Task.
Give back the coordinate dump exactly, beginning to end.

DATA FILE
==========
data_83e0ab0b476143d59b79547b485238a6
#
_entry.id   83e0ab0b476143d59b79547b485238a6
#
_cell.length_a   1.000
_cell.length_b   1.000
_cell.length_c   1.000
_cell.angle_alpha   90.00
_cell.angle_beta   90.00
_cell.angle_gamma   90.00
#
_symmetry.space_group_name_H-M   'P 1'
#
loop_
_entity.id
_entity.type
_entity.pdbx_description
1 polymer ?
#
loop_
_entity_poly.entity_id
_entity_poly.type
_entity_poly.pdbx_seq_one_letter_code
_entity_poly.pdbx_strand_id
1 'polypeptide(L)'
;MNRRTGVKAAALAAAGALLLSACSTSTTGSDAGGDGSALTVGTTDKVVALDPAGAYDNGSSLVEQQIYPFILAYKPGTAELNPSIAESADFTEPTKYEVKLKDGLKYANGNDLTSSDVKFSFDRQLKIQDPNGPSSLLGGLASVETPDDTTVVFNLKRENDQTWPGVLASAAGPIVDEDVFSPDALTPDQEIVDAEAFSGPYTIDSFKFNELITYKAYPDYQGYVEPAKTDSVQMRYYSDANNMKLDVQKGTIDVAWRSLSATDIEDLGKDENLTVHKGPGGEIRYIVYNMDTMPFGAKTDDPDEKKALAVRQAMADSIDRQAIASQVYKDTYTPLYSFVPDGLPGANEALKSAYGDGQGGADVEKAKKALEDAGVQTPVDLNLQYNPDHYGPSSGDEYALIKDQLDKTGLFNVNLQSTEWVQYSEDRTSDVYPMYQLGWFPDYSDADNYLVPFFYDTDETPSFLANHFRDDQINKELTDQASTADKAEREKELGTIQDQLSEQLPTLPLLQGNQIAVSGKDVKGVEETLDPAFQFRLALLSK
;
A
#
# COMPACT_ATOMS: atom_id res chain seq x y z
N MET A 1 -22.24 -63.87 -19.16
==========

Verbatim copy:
data_83e0ab0b476143d59b79547b485238a6
#
_entry.id   83e0ab0b476143d59b79547b485238a6
#
_cell.length_a   1.000
_cell.length_b   1.000
_cell.length_c   1.000
_cell.angle_alpha   90.00
_cell.angle_beta   90.00
_cell.angle_gamma   90.00
#
_symmetry.space_group_name_H-M   'P 1'
#
loop_
_entity.id
_entity.type
_entity.pdbx_description
1 polymer ?
#
loop_
_entity_poly.entity_id
_entity_poly.type
_entity_poly.pdbx_seq_one_letter_code
_entity_poly.pdbx_strand_id
1 'polypeptide(L)'
;MNRRTGVKAAALAAAGALLLSACSTSTTGSDAGGDGSALTVGTTDKVVALDPAGAYDNGSSLVEQQIYPFILAYKPGTAELNPSIAESADFTEPTKYEVKLKDGLKYANGNDLTSSDVKFSFDRQLKIQDPNGPSSLLGGLASVETPDDTTVVFNLKRENDQTWPGVLASAAGPIVDEDVFSPDALTPDQEIVDAEAFSGPYTIDSFKFNELITYKAYPDYQGYVEPAKTDSVQMRYYSDANNMKLDVQKGTIDVAWRSLSATDIEDLGKDENLTVHKGPGGEIRYIVYNMDTMPFGAKTDDPDEKKALAVRQAMADSIDRQAIASQVYKDTYTPLYSFVPDGLPGANEALKSAYGDGQGGADVEKAKKALEDAGVQTPVDLNLQYNPDHYGPSSGDEYALIKDQLDKTGLFNVNLQSTEWVQYSEDRTSDVYPMYQLGWFPDYSDADNYLVPFFYDTDETPSFLANHFRDDQINKELTDQASTADKAEREKELGTIQDQLSEQLPTLPLLQGNQIAVSGKDVKGVEETLDPAFQFRLALLSK
;
A
#
# COMPACT_ATOMS: atom_id res chain seq x y z
N MET A 1 -22.24 -63.87 -19.16